How big index fund and ETF providers have increased their sway over publicly-traded companies while potentially discouraging competition. What can be done about it?
Topics covered include:
- How market share for assets under management has become increasingly concentrated with big fund complexes like Vanguard and BlackRock
- What is a fiduciary relationship and how do asset managers serve as fiduciaries
- Why do investors in index funds and ETFs have no input as to how fund sponsors vote on shareholder proposals
- What percentage of outstanding shares do Vanguard and BlackRock own of publicly traded companies like Apple, Target, or gun manufacturers
- How Vanguard and BlackRock use engagement and voting policies to influence publicly traded companies, particularly when it comes to climate risk and diversity
- How ownership by Vanguard and BlackRock in publicly-traded companies in the same industry could discourage competition.
- What can be done through regulation or through individual action to reduce Vanguard and BlackRock’s influence
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Welcome to Money For the Rest of Us. This is a personal finance show on money, how it works, how to invest it, and how to live without worrying about it. I’m your host, David Stein. Today’s episode—390. It’s titled “Are BlackRock and Vanguard Too Big and Powerful?”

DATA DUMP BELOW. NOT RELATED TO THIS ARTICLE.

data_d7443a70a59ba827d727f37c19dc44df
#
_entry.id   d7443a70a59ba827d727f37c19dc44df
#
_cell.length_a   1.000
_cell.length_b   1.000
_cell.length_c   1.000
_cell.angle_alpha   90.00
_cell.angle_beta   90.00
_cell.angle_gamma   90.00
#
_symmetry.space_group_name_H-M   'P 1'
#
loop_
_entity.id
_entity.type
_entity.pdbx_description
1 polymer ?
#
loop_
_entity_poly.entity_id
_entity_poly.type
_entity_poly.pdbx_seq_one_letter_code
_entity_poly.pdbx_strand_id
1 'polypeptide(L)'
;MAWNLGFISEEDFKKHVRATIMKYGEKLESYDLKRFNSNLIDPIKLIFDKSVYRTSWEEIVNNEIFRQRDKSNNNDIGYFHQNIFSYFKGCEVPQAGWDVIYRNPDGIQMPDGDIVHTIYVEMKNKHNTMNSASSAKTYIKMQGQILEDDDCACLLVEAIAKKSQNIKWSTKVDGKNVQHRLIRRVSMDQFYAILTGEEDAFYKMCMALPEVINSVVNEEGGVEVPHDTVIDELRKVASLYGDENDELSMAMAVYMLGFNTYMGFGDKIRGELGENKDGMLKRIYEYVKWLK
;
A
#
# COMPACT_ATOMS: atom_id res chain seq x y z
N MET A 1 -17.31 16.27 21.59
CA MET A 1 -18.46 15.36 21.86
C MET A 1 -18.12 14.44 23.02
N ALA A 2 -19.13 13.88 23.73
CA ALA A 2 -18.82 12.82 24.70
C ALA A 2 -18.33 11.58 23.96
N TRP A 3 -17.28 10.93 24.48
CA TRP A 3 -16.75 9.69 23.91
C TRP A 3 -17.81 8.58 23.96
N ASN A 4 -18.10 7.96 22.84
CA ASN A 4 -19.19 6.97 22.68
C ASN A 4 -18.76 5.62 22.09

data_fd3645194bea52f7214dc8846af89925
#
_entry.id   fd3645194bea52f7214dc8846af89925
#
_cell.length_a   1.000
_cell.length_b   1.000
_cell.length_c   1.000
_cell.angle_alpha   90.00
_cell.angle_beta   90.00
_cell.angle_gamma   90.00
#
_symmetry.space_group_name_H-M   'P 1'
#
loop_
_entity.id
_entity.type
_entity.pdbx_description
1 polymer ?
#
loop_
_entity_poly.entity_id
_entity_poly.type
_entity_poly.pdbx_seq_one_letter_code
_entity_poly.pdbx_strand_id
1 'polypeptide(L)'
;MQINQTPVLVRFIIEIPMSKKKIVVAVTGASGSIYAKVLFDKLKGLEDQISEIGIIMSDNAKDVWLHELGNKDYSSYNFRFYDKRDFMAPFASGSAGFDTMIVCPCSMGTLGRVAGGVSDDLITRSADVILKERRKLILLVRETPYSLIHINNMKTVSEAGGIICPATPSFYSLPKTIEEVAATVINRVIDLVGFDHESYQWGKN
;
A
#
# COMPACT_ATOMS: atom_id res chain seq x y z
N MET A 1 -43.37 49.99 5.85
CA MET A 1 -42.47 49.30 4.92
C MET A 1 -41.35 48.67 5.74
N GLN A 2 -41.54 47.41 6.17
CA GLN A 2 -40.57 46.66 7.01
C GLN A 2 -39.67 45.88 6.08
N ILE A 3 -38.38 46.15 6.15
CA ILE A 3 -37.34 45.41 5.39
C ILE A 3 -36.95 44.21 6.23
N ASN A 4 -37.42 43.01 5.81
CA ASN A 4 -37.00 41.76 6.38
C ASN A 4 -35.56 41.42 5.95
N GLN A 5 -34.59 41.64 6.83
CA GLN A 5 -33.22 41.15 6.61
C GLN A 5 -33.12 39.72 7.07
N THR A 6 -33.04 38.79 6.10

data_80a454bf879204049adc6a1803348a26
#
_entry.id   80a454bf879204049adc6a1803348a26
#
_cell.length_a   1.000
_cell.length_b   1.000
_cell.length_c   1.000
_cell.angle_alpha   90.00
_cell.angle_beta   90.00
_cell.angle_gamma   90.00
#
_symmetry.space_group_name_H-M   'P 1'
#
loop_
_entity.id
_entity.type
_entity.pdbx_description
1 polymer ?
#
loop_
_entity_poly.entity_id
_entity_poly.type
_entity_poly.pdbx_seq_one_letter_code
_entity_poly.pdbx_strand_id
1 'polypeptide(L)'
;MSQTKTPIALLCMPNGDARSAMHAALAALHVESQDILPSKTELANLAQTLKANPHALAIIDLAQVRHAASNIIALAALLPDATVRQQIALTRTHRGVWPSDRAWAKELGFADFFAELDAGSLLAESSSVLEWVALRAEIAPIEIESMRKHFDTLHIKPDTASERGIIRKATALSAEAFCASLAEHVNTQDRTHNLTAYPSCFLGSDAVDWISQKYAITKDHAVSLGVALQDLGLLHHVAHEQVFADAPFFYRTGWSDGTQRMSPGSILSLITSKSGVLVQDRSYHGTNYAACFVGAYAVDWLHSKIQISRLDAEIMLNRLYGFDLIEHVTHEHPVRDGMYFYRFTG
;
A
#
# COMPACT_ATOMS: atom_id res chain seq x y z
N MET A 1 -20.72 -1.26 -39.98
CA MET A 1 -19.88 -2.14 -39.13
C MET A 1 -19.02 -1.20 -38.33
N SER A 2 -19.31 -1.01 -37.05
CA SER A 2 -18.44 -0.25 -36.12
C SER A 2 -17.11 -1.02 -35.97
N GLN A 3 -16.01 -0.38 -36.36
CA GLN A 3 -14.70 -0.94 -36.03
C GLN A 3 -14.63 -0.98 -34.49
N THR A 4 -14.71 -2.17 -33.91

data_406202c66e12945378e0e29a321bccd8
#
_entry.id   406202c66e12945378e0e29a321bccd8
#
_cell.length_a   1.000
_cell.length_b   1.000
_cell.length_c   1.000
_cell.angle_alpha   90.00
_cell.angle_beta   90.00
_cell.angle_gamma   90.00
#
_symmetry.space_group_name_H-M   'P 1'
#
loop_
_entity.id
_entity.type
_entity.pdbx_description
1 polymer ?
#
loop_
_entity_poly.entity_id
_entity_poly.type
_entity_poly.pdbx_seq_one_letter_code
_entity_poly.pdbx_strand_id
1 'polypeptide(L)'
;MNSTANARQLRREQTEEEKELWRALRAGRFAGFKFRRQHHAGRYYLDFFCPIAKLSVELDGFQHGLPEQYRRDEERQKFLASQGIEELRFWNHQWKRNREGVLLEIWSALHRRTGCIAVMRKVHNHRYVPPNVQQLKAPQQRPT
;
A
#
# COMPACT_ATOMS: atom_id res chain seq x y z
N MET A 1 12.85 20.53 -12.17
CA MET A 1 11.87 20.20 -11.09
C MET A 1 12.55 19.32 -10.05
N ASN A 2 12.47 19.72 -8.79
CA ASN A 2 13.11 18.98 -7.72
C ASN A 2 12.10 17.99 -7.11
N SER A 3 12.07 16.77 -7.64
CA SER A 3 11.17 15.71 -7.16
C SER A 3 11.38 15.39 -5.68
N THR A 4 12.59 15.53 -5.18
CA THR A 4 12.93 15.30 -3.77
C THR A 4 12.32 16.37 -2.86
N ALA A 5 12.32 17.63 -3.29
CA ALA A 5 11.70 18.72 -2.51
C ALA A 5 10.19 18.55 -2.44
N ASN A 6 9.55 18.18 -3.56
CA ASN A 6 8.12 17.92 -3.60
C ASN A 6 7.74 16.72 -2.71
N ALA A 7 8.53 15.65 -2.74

Too Much Control?
I recently received an email from a long-time listener; she is in her 80s. She mentioned that her individual retirement account, all of her grandchildren’s college 529 plans, and most of the rest of her net worth is managed by Vanguard.
She finds Vanguard easy to work with. They’ve provided helpful tax management strategies, but she sent me an article that concerned her. It was an editorial in the New York Times by Farhad Manjoo. It was titled “What Blackrock, Vanguard, and State Street are Doing to the Economy.”
Manjoo suggests these three asset management firms control too much of the economy. How can that be? Aren’t they just investing in stocks on behalf of their clients, most of which are in index funds? Yes, of course, but the amount that they manage in assets keeps growing.
The most recent ICI Fact Book had an interesting chart. It showed in 2005, the five largest fund complexes, which would include Vanguard and BlackRock, controlled 35% of total assets in mutual funds and ETFs. By 2021, or year-end 2021, it was 54%.
The top 10 now controls 66% of assets and the top 25, 83% of assets. The two largest by far are Blackrock with $9.6 trillion in assets under management, followed by Vanguard with $8.1 trillion in assets under management.
BlackRock recently wrote in an investment stewardship update that (paraphrasing) “the assets we manage are owned by other people, our clients, who depend on Blackrock to help them achieve their investment goals. These clients include public and private pension plans, governments, insurance companies, endowments, universities, charities, and ultimately, individual investors among others, are voting on client’s behalf were so authorized by them and will always be undertaken with the appropriate consideration of our client’s long term economic interests as their fiduciary.”
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